a) Semen Collection: Semen quality changes day by day and it is loosely associated with the collection technique. Sperm parameters widely varies according to the sexual abstinence. Semen volumei sperm consistency and total sperm count increase 0.4 ml, 10 to 15 million/ml and 50 to 90 million, respectively per each sexual abstinence day (until 1 week). If abstinence period is longer than 7 days, sperm motility decreases.
Therefore, the abstinence period suggested is 48 to 72 hours. At least 3 semen analysis should be performed to create a basis. Semen may be provided by masturbation, coitus interruptus ( this is suggested very rare) or into a wide-mouth condom including non-spermicidial agent, a clean glass or a plastic container. Because the sperm motility will decrease, semen should be analyzed within 1 hour.
b) Characteristics and values: Fresh semen liquefies within 5 to 30 minutes. While coagulation factors are secreted from seminal vesicle, proteolytic factors (PSA) are originated from the prostate. Ejaculate volume should be 1.5 ml at least. Low volume ejaculate indicates retrograde ejaculation, ejaculatory duct obstruction, incomplete collection or androgen deficiency. Sperm concentration should be over 20 million at least. Sperm motility should be assessed within 1 to 2 hours. Normal motility is about 50 to 60%. It is classified from 0 ( no motility) to 4 (forward regular motility). Furthermore, sperm morphology and cytology are also determined. Head, body and tail parts of the sperm should evaluated. According to who, normal morphology should be 50% at least. According to Kruger’s classification, sperms below 4% is accepted as bad and above 14% is accepted as normal. Sperm morphology is associated with fertility potential.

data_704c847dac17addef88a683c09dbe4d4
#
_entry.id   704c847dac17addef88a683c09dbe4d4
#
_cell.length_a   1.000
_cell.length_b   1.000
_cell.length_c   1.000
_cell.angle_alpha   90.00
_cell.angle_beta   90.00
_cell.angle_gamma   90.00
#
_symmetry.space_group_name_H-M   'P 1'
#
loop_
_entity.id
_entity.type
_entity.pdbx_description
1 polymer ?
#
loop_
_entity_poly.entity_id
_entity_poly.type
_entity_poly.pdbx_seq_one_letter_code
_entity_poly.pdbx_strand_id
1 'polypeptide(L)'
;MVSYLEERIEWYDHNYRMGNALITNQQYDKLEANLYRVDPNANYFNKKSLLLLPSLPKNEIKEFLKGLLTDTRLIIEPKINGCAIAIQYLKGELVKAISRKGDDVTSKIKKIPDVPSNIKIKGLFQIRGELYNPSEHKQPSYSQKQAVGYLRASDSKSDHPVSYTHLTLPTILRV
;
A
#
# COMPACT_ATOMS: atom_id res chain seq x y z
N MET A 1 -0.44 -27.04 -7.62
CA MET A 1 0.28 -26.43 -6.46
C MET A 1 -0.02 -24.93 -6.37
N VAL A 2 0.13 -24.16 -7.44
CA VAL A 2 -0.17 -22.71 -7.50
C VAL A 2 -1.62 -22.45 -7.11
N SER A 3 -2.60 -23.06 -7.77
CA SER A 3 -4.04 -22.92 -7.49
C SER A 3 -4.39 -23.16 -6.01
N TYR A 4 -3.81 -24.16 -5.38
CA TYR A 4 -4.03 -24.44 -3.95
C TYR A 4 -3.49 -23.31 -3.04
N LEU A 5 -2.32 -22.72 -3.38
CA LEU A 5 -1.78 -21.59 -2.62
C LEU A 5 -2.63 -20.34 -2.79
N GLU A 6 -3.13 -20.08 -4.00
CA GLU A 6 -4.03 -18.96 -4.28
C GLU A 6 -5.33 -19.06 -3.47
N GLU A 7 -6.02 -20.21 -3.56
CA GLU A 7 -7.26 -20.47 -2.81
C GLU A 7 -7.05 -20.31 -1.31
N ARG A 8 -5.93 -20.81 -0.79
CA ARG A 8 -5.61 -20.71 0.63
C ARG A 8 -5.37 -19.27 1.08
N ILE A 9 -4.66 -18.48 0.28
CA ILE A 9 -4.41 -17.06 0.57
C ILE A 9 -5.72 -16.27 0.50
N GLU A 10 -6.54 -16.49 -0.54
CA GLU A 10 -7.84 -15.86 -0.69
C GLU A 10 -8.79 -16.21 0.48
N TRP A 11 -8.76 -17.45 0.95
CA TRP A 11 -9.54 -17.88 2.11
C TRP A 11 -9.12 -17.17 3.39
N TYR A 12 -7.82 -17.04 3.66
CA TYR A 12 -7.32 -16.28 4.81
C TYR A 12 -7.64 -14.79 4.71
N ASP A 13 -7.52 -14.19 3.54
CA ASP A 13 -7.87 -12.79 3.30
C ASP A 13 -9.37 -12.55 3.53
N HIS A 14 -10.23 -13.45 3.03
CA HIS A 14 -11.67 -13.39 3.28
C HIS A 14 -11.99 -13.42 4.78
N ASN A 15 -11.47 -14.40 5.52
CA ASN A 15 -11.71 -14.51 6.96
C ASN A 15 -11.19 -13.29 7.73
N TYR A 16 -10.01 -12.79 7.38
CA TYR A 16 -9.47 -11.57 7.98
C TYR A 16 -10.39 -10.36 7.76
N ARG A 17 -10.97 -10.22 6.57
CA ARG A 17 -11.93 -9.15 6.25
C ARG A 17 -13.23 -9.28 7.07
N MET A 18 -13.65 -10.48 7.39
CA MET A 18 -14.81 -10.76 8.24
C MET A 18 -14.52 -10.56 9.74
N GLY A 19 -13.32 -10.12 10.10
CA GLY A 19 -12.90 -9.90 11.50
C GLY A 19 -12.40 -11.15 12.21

|NORMAL VALUES IN SEMEN ANALYSIS
VOLUME: 1.5 – 5.5 ml
|Explanation of defects in spermiogram:
* oligospermia: Sperm count below 20 million per ml.
|SEMEN DEFECT RATIOS IN INFERTILE MEN
BEING EVERYTHING NORMAL: % 55
d) seminal Fructose and Postejaculate Urine Analysis: Fructose is a carbohydrate derivation which is originated from seminal vesicle and present in normal semen. It is a kind of energy source, food of the sperm. In fructose absence, seminal vesicle aganesis or obstruction are considered. Presence of semen is searched in post-ejaculate urine test. If sperm is found, retrograde ejaculation should be suspected. It is especially necessary for patients with diabetes, pelvic, urinary bladder or retroperitoneal surgery. In some patients, orifice of the urinary bladder which should be closed is not closed while semen is excreted and some or all semen runs back to back (urinary bladder); therefore these patients may not have any sperm in the semen!!!